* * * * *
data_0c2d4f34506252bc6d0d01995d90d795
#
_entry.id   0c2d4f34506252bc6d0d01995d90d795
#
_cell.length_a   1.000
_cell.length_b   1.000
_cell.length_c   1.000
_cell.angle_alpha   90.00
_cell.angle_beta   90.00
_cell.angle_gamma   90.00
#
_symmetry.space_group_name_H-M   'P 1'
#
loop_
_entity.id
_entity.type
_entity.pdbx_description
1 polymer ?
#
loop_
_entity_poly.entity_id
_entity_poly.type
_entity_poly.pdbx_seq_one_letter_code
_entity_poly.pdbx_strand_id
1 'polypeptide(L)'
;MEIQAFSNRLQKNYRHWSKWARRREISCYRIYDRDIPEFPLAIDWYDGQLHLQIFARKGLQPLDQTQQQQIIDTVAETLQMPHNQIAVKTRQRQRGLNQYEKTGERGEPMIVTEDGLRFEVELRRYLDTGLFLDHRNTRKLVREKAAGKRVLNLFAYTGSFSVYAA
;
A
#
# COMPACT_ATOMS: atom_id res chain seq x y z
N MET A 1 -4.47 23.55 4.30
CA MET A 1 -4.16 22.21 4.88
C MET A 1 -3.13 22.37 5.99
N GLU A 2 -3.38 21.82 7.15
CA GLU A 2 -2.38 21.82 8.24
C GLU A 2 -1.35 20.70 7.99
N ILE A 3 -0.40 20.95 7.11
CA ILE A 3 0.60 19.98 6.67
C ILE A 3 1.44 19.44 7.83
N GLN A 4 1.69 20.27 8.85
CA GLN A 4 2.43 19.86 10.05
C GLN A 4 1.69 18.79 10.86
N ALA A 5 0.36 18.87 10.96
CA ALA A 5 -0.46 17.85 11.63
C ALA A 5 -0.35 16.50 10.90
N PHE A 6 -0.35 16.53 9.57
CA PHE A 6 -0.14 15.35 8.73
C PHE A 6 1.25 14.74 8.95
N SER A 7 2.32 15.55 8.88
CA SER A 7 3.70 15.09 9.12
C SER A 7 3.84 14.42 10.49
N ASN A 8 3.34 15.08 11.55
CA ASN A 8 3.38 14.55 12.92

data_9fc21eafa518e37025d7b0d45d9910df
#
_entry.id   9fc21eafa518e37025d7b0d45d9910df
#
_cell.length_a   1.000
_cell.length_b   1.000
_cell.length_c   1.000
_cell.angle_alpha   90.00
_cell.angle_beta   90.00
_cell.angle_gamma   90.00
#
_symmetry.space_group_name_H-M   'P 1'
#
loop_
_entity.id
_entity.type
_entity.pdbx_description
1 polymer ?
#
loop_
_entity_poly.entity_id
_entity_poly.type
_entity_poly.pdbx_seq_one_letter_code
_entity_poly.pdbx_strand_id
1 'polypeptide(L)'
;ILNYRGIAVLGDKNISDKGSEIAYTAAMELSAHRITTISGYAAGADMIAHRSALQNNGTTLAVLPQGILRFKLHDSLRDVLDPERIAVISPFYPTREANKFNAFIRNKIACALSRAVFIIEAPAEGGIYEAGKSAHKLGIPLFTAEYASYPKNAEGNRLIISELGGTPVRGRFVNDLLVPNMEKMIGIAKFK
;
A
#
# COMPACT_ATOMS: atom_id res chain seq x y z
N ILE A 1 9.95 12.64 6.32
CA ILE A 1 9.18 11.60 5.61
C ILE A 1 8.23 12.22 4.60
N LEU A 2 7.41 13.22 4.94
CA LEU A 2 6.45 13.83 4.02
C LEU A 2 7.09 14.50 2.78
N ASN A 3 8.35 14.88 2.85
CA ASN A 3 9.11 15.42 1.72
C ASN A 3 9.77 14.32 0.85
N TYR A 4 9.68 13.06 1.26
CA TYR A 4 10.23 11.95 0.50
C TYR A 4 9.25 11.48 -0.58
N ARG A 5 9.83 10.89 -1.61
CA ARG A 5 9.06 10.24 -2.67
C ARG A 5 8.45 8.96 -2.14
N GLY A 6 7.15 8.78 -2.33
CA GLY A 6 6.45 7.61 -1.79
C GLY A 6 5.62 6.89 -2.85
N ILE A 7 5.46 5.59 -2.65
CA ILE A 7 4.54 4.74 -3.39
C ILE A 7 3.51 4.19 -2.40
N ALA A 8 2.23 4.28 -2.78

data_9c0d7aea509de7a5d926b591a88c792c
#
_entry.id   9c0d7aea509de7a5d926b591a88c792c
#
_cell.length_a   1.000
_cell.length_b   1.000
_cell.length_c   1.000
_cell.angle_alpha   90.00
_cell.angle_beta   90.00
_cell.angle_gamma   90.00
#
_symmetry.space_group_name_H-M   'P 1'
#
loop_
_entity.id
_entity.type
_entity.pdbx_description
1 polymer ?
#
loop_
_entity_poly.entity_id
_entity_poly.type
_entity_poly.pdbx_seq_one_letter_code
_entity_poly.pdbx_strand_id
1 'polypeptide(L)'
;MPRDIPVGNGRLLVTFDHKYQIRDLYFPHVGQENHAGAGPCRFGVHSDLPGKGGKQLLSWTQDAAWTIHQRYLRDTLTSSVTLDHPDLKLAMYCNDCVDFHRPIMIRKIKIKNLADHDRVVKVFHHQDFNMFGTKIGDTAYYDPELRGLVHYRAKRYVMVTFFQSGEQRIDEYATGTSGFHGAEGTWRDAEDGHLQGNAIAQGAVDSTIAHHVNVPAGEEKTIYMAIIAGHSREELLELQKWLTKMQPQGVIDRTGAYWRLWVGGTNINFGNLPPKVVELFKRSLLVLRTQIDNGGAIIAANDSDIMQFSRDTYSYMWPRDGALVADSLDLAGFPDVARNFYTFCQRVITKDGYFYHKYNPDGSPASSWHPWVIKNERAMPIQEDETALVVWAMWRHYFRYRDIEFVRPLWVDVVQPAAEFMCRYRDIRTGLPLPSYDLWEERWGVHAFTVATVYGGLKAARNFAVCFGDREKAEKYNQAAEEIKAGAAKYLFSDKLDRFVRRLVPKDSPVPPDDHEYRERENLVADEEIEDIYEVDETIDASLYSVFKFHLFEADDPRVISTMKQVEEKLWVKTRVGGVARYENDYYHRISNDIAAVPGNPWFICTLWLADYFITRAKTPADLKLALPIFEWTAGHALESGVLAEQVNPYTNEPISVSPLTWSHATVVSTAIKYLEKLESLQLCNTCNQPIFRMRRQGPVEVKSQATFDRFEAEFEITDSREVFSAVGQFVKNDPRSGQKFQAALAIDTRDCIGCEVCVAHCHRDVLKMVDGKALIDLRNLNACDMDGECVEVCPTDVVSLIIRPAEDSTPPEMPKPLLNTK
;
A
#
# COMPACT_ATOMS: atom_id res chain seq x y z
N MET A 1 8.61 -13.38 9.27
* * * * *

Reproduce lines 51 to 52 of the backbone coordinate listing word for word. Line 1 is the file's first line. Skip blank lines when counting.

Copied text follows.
C SER A 7 3.84 14.42 10.49
N ASN A 8 3.34 15.08 11.55